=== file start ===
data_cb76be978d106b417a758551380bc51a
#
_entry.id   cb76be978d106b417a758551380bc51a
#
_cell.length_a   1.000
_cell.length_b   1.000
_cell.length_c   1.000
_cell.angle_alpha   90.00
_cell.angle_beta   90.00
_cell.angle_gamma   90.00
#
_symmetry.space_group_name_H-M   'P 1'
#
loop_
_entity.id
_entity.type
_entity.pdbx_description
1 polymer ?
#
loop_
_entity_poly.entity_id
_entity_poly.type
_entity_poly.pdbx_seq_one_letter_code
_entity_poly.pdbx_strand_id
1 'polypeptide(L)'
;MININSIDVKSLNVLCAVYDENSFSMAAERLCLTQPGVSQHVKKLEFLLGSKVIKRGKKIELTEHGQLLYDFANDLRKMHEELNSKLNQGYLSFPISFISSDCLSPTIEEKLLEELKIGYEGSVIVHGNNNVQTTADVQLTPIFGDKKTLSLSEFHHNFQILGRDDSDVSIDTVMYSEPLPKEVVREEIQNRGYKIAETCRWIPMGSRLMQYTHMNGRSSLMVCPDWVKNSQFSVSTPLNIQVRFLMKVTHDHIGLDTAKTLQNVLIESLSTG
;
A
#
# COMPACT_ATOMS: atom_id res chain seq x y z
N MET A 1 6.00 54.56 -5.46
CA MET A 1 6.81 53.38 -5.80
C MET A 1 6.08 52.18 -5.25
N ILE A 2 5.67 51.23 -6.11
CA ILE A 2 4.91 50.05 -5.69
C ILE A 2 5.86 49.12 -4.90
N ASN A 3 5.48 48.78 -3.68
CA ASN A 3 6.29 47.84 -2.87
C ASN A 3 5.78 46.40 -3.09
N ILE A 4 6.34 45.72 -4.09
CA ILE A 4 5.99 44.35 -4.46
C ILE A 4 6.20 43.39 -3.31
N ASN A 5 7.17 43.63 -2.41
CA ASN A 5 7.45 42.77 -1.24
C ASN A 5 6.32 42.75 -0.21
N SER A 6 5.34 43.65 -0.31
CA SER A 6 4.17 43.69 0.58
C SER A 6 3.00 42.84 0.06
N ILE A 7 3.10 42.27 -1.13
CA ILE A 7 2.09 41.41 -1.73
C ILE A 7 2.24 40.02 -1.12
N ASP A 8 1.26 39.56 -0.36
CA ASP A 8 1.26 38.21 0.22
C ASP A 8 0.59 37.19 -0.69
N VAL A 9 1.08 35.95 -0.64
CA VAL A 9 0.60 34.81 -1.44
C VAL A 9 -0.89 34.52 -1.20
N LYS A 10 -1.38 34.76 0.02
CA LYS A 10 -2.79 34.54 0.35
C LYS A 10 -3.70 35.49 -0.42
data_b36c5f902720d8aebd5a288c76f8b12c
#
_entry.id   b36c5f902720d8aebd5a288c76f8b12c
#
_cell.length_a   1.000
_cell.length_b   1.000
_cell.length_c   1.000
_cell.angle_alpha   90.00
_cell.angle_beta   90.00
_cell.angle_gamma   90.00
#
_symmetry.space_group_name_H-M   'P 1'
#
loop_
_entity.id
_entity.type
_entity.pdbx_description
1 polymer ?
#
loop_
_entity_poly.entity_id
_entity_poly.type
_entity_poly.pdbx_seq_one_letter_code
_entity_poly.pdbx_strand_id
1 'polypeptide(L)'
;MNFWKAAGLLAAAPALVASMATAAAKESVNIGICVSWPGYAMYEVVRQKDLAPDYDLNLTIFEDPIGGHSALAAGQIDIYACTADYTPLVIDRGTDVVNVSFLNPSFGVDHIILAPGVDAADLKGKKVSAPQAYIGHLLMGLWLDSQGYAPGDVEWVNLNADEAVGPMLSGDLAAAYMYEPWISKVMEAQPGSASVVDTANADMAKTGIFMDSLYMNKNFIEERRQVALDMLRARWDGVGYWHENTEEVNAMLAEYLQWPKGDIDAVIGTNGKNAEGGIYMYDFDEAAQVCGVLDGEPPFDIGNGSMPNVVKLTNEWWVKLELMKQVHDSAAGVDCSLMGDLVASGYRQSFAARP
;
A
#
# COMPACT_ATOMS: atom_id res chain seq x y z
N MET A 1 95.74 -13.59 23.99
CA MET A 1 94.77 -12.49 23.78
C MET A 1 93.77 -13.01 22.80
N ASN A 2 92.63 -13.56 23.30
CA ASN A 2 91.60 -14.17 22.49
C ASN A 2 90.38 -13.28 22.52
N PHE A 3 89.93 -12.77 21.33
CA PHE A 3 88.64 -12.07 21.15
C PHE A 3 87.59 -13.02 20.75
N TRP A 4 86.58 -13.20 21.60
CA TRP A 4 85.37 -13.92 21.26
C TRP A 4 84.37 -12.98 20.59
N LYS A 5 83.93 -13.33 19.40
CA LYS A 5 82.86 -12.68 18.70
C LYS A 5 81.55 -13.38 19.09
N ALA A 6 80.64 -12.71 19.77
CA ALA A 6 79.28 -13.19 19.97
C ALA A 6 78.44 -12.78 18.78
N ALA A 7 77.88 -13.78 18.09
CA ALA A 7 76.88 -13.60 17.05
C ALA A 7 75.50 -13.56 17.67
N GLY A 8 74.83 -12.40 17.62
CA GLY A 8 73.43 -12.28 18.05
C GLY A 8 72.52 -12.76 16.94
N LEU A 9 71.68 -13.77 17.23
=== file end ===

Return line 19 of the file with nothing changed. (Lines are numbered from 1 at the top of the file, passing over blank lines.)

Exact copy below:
#